Study: Men safer in the saddle than women when extremely drunk

Researchers find some men - but no women - can ride competently despite very high blood alcohol content

Extremely drunk men may still be able to ride a bike in relative safety, while women cannot, according to a study into the effects of alcohol on cycling conducted in Germany.

Published in the International Journal of Legal Medicine, the study, which was funded by the German Insurance Association and German Insurers Accident Research, was led by Dr Bruno Hartung of the University Clinic in Dusseldorf.

It found that while some men could still ride competently despite a high blood alcohol content, no woman was able to do so.

Among the reasons put forward as potential explanations are that men have less body fat than women, so females are more susceptible to the effects of alcohol, that men in general ride faster meaning their momentum helping them avoid obstacles more easily, and that irrespective of the influence of alcohol, women tend to be more respectful of other road users.

The study assessed 41 men and 37 women for their ability to ride a bike safely with various levels of alcohol in their bloodstream.

Subjects, aged between 18 and 53 in the case of the men and 18-43 for the women, were required to undertake a series of tests assessing their riding while sober, and then at various levels of blood alcohol content.

Those included riding straight ahead on a narrow, 45 metre track, riding while slaloming between poles placed 1.8 metres apart, riding clockwise around caps that decreased in space between them from 4 metres to 1.5 metres, and riding between movable plastic barrels spaced 1.2 metres apart.

Cognitive reaction was tested on their reaction to a manually adjustable traffic light and stop lines, or being presented with a memory test of a random word flashed on an LED display while cycling.

Special safety bicycles were used in the trials, which took place away from public roads, and participants wore motorcycle suits with additional elbow, knee and spine protectors, as well as a cycle helmet.

After getting used to the course by riding it sober, they then undertook it with various levels of alcohol in 0.3g/kg steps, with drinks available including beer, schnapps, red and white wine, vodka and rum.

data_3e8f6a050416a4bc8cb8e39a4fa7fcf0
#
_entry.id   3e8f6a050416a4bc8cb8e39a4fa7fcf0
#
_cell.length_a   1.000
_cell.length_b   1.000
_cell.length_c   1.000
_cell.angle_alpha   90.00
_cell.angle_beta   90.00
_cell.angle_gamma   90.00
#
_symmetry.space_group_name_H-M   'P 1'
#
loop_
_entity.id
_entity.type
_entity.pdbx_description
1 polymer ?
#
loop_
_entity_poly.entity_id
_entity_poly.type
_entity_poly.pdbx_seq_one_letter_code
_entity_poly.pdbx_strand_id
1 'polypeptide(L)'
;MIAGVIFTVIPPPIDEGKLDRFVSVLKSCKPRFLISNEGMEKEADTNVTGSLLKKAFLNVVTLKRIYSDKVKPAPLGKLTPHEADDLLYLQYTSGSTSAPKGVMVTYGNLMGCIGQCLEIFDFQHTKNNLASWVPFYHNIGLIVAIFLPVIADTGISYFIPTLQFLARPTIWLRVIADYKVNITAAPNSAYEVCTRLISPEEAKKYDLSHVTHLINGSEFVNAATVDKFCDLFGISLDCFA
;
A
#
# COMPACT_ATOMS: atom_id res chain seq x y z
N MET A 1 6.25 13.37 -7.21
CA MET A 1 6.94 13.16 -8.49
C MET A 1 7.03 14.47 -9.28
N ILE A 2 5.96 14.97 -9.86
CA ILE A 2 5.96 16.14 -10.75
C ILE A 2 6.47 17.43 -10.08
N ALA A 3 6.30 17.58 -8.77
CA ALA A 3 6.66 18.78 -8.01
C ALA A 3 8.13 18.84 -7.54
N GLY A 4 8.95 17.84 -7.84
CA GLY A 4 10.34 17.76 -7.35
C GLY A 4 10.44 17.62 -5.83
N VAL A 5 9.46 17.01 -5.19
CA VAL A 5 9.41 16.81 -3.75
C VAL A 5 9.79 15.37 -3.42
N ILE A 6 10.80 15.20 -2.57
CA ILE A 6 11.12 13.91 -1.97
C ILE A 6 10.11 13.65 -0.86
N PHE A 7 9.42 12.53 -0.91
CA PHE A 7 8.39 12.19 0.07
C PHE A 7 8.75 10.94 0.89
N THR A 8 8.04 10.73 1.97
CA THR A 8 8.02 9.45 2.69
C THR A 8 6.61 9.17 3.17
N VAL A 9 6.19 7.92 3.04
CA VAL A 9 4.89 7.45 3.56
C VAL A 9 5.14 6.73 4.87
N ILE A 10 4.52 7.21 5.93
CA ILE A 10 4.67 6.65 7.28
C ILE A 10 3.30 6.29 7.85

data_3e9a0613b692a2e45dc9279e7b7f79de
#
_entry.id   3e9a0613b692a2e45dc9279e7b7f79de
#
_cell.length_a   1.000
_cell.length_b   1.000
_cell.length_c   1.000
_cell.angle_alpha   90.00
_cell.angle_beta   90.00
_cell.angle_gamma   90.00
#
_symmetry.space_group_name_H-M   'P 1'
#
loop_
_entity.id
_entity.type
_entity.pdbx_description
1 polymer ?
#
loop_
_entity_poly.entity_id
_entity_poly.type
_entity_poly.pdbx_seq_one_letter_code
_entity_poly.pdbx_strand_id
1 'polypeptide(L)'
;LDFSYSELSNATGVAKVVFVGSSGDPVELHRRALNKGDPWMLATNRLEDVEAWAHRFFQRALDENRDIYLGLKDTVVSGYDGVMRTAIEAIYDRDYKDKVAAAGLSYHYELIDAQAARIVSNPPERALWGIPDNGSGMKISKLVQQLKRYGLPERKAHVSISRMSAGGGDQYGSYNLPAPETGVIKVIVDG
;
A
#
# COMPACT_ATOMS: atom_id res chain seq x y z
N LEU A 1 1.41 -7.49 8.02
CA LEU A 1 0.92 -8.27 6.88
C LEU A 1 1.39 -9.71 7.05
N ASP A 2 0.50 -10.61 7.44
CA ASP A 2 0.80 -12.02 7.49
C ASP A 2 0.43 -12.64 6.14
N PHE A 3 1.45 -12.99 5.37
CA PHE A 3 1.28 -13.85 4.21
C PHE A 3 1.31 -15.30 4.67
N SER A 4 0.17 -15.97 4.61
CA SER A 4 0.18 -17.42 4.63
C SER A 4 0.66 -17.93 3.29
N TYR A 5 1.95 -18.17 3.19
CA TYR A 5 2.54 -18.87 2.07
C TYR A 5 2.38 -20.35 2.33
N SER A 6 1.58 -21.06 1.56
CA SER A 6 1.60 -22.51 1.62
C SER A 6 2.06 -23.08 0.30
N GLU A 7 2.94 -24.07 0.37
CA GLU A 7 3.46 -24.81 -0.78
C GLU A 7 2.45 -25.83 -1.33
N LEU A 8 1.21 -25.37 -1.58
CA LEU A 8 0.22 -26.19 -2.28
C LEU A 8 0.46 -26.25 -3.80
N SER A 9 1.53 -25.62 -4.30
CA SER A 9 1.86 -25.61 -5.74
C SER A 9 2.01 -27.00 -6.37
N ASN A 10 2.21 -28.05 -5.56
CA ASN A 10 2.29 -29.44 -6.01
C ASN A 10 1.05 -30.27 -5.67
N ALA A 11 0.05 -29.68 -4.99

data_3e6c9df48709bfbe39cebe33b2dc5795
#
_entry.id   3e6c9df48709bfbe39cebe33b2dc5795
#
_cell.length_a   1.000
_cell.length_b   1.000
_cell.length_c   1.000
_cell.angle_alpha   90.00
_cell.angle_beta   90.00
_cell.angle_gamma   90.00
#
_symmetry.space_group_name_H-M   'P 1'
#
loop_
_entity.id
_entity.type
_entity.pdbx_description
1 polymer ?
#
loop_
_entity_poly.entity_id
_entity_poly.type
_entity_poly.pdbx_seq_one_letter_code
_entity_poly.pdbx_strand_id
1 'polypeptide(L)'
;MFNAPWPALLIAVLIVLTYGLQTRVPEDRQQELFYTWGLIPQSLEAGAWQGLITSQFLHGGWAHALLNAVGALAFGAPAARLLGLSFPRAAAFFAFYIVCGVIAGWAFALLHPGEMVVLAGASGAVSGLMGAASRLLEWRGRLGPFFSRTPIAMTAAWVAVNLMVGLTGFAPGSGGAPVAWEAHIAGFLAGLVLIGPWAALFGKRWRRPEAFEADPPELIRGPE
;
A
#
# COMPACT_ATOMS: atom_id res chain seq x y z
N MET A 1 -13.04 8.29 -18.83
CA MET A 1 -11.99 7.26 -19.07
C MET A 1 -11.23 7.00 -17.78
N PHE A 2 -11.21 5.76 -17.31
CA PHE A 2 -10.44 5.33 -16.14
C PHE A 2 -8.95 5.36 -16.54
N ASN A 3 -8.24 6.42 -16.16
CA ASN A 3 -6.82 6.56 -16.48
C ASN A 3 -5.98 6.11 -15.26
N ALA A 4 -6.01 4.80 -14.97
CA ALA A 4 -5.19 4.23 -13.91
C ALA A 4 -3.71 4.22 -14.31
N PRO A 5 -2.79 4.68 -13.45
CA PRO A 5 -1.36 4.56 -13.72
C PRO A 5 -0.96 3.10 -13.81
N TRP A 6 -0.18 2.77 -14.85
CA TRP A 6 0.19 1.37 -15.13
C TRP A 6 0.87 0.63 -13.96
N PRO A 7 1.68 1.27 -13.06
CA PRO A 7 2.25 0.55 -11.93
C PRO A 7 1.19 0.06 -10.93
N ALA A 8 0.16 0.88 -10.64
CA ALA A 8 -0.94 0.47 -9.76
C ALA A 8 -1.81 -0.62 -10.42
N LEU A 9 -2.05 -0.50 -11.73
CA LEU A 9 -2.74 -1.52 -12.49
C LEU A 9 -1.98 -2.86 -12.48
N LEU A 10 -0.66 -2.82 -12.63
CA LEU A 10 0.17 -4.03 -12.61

Immediately before each round, they were subject to a medical examination including being breathalysed, and an ophthalmological test was administered afterwards. They were then given more to drink before moving onto the next step.

Demerit points were deducted from each infraction they made while riding, based on a scale that weighed the perceived severity of each mistake, split between “coordinative faults” and “cognitive faults.”

The former included leaving the track with both wheels or knocking over a barrel (3 points), difficulties starting riding or skipping an obstacle (2 points), or putting one or both feet on the ground for no reason (1 point).

In the latter group were faults such as riding through a red light (3 points) or a stop line (2 points) or being oblivious to the word shown on the LED display (1 point).

They were also tested on their ability to deal with a complex situation such as a ball rolling in front of them, a blocked path, the glare from a torch, and being subject to verbal disturbances.

For those, they were assessed on whether they had given an adequate or inadequate response, with 3 demerit points imposed for the latter.

The number of demerits committed in each individual’s ride when sober served as a benchmark for assessment of their subsequent rides.

Each of the women tested committed at least one severe fault once their blood alcohol levels were above 1.43g/kg, but beyond that threshold, six of the male subjects committed no severe fault at all.

Dr Hartung, who kindly supplied road.cc with a copy of the study, points out that a drunk cyclist is less of a danger to others than a drink driver.

Quoted on the Dutch website Vogelvrijefietser.nl he said: “I noticed during the study that only extreme drunkenness is very dangerous. Moreover, it’s always better to leave the car at home and take the bike instead, since it can cause less harm.

“In Germany there is a lot of debate about using alcohol and cycling. Many people think it shouldn’t be seen as a crime, and that you should get on a bike rather than in a car, but others believe drinking while cycling should be more strictly monitored.”

A further study led by Dr Hartung on cycling while hungover has just been published, so look out for a report on that here on road.cc soon.

In the UK, cycling while under the influence of drink or drugs is covered by section 30 (1) of the Road Traffic Act 1988, which says:

A person who, when riding a cycle on a road or other public place, is unfit to ride through drink or drugs (that is to say, is under the influence of drink or a drug to such an extent as to be incapable of having proper control of the cycle) is guilty of an offence.

Unlike driving a motor vehicle while under the influence of alcohol, however, there is no set threshold beyond which an offence is committed.

There’s a comprehensive analysis of the legal situation in the UK in this factsheet prepared by national cyclists’ charity, CTC.

Simon has been news editor at road.cc since 2009, reporting on 10 editions and counting of pro cycling’s biggest races such as the Tour de France, stories on issues including infrastructure and campaigning, and interviewing some of the biggest names in cycling. A law and languages graduate, published translator and former retail analyst, his background has proved invaluable in reporting on issues as diverse as cycling-related court cases, anti-doping investigations, and the bike industry. He splits his time between London and Cambridge, and loves taking his miniature schnauzer Elodie on adventures in the basket of her Elephant Bike.

Latest Comments